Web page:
Now, I know a good deal about the disease multiple sclerosis (MS). I know even more about how the disease affects my body and my life. But there are more than a few aspects of living with MS that are nearly foreign to me. As you might expect, they have to do with specific aspects of MS as they relate to women, exclusively.
MS and menopause, for example.
In a blog post on the topic way back in 2010, I even had to catch myself from using the word “symptoms” for the physical manifestations of menopause. I would not have earned many female friends in referring to a natural part of life of women as a “symptom.”
Another obvious gap in my intimate knowledge of life with our shared disease has to do with pregnancy. Here I’m at a double disadvantage. I am neither a woman, nor am I a father. I have never been a part of a couple experiencing that aspect of life, let alone the effects that MS might have on it.
I may not know, but I do study.
RELATED: How to Plan for Pregnancy With Multiple Sclerosis
Study Examines the Timing of Pregnancy and First MS Symptoms
In poking around the most recent issue of JAMA Neurology, I found a study about pregnancy and MS. Specifically how pregnancy may delay the onset of MS by as much as three years.
Researchers used MSBase, an international online registry uploaded with the medical history of more than 70,000 people with MS, to study the experience of over 2,500 women with MS — nearly 1,200 of them having had at least one pregnancy.
They found that those women who had been pregnant reported their first MS-like episodes of clinically isolated syndrome (CSI) an average of three years later in life than the women in the database who had not had a pregnancy (more than one pregnancy did not result in additional delay).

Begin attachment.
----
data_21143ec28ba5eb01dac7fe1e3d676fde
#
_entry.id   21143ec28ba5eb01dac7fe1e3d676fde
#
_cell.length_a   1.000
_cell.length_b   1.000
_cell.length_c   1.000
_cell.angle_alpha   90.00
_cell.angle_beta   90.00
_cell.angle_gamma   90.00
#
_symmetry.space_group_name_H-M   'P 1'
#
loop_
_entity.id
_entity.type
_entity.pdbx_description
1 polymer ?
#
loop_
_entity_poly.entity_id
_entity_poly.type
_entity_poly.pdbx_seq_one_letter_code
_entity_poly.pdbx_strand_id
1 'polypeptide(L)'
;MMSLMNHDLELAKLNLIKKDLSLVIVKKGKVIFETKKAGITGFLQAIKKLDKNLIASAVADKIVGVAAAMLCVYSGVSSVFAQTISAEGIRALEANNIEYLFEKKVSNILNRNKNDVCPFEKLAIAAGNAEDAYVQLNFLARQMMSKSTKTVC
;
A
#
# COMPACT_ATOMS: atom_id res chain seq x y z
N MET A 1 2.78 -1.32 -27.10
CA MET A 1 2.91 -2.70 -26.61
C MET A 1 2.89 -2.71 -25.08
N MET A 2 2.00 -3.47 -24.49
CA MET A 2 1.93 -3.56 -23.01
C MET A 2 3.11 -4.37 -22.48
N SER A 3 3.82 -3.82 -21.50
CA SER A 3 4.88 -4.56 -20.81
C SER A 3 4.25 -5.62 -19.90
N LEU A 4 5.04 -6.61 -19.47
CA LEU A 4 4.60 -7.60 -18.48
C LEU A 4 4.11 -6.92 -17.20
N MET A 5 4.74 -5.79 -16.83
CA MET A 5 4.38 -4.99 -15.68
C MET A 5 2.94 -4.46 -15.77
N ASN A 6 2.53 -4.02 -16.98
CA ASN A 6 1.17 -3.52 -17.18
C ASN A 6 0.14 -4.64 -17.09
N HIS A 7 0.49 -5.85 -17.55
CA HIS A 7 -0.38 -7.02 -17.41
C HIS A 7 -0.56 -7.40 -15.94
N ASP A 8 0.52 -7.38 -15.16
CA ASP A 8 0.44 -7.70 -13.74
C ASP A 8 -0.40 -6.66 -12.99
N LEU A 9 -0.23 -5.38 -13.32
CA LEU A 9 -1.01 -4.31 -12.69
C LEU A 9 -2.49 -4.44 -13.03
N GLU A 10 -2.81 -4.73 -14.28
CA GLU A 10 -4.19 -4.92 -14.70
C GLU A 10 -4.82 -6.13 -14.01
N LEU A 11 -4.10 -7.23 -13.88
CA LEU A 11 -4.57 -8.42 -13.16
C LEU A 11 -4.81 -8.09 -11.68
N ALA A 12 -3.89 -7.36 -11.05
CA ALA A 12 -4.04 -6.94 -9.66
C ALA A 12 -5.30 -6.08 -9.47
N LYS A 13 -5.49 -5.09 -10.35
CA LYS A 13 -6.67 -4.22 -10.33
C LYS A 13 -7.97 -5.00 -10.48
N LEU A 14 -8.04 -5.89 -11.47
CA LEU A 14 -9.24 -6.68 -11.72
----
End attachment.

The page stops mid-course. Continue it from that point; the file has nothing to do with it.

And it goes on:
It’s long been known that many women who have MS before pregnancy experience fewer MS relapses during pregnancy, according to the National Multiple Sclerosis Society (NMSS).
Past studies have also found that women with MS have a higher chance of having a relapse in the three to six months after giving birth. But some newer research, published on May 5, 2020, in the journal Neurology, found no increased rate of relapse after childbirth, and additionally found evidence that exclusive breastfeeding reduced the risk of relapse in the six months after giving birth.
Researchers say this latest study underpins the need for more research into the influence of sex hormones, pregnancy, breastfeeding, and other sex-specific factors on the risk of developing multiple sclerosis.
Eager to Learn, Eager to Share
So I learned a little more about an aspect of multiple sclerosis that has no bearing on my disease at all. But I wanted to share it because I’m in the minority as a man living with MS. More people with this disease need to know about these aspects of it than don’t.
Wishing you and your family the best of health.
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